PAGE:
A secret Whitehall document produced years before the coronavirus outbreak forecast the UK was ill-prepared to deal with a health pandemic, it has emerged.
The analysis, codenamed Exercise Cygnus, was based on a 2016 simulation of a flu pandemic involving all levels of national, regional and local government, police and other organisations.
It identified a “lack of joint tactical-level plans” for a public health emergency, with demand for services outstripping local capacity.
The 57-page Public Health England report, leaked to The Guardian, also identified concerns about the expectation the social care system would be able to provide the level of support needed in the event of a serious outbreak.
Revealed: the secret report that gave ministers warning of care home coronavirus crisis https://t.co/KysM8RYWwg
— The Guardian (@guardian) May 7, 2020
The Cygnus document said: “The UK’s preparedness and response, in terms of its plans, policies and capability, is currently not sufficient to cope with the extreme demands of a severe pandemic that will have a nationwide impact across all sectors.”
It comes as Britain’s First Secretary of State Dominic Raab confirmed during the daily press briefing on Thursday that a “very significant issue” remains in care homes.
Professor Martin Green, chief executive of Care England, the largest representative body for independent providers of adult social care, said: “From what we understand, this document set out a range of questions and actions that if they had been followed may have left us in a much better position to navigate the current health emergency.
“It would be really helpful if this document was put into the public domain as many of the key messages may still be helpful in today’s pandemic.”
The document analysing the efficacy of the simulation identified four key lessons, including to be more prepared for a pandemic by better understanding how the public would react to a worst-case scenario health crisis.
It also stated the Government was “lacking” the capability and capacity to surge resources into key areas if a pandemic was to be declared.
A further 22 recommendations included:
– The Department of Health working with others to develop a strategy for using antivirals in a pandemic
– Better planning among all state organisations to cope with potential staff absences
– Developing communication plans to inform the public during a health crisis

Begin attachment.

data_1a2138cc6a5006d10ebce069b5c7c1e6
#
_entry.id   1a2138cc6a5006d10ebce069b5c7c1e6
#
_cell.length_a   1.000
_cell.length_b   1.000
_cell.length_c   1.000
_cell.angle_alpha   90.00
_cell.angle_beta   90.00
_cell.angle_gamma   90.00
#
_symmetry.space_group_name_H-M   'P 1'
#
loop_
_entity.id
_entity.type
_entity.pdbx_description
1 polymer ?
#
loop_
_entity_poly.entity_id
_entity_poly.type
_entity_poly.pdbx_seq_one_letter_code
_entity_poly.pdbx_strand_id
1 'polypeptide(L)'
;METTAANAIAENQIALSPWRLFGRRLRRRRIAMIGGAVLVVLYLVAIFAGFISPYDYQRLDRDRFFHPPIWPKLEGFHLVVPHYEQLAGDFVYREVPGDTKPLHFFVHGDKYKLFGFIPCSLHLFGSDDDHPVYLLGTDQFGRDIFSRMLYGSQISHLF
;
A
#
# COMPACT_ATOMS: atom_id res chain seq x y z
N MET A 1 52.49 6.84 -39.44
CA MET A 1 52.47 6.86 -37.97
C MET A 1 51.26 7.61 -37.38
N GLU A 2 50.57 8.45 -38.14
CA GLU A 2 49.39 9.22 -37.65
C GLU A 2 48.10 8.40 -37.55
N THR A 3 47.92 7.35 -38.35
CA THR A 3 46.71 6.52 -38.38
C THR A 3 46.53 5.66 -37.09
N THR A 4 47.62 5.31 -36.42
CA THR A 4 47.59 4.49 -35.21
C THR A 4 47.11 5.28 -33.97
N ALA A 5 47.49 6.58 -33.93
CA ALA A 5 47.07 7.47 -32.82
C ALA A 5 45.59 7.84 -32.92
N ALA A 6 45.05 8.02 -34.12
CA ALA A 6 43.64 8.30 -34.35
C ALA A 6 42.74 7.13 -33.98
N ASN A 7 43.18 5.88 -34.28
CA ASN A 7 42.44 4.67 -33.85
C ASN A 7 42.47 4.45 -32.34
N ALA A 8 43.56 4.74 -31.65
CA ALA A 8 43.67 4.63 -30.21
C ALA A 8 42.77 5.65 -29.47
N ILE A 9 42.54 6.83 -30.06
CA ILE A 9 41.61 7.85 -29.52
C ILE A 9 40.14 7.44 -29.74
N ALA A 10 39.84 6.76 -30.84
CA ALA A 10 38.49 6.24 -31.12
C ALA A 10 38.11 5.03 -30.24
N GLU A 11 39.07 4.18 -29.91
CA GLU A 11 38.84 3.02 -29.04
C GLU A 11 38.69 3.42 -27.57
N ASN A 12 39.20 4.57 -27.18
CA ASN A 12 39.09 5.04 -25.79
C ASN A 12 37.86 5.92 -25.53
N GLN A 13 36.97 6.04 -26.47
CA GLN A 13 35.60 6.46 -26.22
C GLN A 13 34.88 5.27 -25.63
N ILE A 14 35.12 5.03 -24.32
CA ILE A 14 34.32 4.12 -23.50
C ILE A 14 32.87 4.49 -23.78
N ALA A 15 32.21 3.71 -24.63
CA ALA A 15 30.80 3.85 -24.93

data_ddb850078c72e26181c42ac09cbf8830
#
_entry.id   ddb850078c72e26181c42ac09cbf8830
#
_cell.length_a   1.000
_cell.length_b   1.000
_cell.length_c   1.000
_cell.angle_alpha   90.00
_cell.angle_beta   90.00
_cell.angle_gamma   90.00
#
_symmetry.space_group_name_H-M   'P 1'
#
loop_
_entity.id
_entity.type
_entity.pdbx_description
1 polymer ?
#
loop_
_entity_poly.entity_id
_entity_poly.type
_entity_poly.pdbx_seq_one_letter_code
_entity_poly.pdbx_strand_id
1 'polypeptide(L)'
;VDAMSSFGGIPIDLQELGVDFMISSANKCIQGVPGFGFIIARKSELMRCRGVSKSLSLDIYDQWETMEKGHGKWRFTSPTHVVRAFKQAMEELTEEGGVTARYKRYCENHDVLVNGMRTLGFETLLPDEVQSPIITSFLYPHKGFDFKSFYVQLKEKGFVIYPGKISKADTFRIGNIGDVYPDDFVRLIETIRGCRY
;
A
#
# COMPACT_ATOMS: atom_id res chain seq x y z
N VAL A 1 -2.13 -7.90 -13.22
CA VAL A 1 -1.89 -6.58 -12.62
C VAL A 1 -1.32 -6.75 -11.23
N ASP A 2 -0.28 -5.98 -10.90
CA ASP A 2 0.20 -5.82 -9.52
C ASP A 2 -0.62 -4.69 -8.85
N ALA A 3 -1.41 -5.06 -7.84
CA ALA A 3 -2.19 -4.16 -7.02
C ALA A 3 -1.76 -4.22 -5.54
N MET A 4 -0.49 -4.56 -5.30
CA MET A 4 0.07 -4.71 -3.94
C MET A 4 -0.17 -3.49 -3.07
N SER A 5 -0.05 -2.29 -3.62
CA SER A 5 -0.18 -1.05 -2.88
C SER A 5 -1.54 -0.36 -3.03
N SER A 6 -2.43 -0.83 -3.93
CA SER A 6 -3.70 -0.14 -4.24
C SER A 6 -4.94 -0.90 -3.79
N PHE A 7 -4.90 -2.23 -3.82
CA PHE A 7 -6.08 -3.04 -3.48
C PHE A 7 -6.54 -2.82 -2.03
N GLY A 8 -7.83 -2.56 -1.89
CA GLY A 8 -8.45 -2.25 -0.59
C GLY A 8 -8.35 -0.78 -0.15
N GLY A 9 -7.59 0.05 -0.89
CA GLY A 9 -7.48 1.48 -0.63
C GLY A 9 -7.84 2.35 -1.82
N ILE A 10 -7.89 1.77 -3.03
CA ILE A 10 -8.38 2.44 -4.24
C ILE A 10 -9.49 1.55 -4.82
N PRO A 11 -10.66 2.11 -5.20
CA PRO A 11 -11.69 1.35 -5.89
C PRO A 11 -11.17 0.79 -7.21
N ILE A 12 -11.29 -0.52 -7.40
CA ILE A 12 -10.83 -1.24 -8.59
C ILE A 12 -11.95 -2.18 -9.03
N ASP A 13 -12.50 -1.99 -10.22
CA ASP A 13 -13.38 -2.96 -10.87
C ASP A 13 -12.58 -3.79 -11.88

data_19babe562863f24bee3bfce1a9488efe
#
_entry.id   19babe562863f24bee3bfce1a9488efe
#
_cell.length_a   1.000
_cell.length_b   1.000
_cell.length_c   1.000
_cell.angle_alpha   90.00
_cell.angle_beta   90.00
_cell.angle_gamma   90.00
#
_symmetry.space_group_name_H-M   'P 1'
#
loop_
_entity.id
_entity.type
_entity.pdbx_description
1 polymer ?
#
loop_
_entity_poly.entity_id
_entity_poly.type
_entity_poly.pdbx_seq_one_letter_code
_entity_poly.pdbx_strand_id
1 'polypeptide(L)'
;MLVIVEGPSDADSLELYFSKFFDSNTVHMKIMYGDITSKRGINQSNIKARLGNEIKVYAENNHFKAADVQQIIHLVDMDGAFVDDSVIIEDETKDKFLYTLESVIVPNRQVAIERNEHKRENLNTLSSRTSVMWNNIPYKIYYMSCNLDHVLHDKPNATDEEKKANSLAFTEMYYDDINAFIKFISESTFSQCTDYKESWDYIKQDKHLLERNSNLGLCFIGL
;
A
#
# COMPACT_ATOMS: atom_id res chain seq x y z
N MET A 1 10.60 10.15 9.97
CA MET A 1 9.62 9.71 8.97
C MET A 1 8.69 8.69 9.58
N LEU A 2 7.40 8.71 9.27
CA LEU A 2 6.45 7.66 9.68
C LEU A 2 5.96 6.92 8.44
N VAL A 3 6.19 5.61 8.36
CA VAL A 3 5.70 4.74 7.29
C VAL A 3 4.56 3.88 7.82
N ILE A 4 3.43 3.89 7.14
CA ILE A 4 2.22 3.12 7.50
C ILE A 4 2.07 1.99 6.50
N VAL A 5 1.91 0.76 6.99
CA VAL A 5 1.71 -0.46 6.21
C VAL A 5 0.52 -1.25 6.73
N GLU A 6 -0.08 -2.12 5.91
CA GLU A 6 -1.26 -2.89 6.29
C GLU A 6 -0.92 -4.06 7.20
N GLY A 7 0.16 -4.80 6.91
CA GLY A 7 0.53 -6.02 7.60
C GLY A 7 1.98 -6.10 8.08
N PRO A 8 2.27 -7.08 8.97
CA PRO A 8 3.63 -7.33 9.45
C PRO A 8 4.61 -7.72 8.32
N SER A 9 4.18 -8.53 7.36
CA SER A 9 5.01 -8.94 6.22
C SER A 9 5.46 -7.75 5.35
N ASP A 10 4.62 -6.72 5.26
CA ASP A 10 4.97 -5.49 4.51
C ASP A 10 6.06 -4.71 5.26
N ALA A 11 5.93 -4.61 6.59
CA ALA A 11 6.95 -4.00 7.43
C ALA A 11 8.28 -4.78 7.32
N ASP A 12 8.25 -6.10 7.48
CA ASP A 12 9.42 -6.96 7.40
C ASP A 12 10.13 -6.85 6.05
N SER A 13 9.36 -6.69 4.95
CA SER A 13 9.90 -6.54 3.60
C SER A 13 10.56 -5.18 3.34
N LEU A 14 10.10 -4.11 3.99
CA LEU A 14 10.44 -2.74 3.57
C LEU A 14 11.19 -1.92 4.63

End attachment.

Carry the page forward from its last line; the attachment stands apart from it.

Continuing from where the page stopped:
– The Department for Education carrying out a study into the impact of school closures on society
– Exploring the role of the military in such circumstances
– Seeing if social care provision, both in terms of staffing and capacity, could be expanded in a “worst-case scenario pandemic”
– Government departments working together consider how they would cope with excess deaths
Ministers have acknowledged the presence of the Cygnus report throughout the coronavirus pandemic, with Health Secretary Matt Hancock telling reporters last month that “everything that was appropriate to do was done”.
Liz Kendall, the shadow social care minister, said Exercise Cygnus “provided clear warnings” about a lack of preparedness for a pandemic, particularly in social care.
She said: “These warnings have now proved all too sadly true as the unfolding tragedy in our care homes shows.
“Care providers confirm they were not involved in subsequent discussions on how to put these problems right.
“Ministers must be clear about why they failed to act on the report’s recommendations and what they will now do to fully protect and resource these vital services in future.”
Latest figures from the Department of Health show 30,615 people have died in hospitals, care homes and the wider community after testing positive for coronavirus in the UK as of 5pm on Wednesday.
But the number of deaths involving Covid-19 that have been registered across the UK currently stands at 32,898.
These come amid long-running concerns about a lack of adequate personal protective equipment (PPE) among front-line health workers and care home staff, as well as worries over the Government’s testing capabilities.
NHS doctor and campaigner Dr Moosa Qureshi, who has threatened to start legal proceedings against the Government over its failure to publish the Cygnus findings, said “many questions remain unanswered”.
He said: “Most importantly of all, what can we learn from Exercise Cygnus to help us address the UK Government’s failed management strategy and prepare us for a second wave of the pandemic?”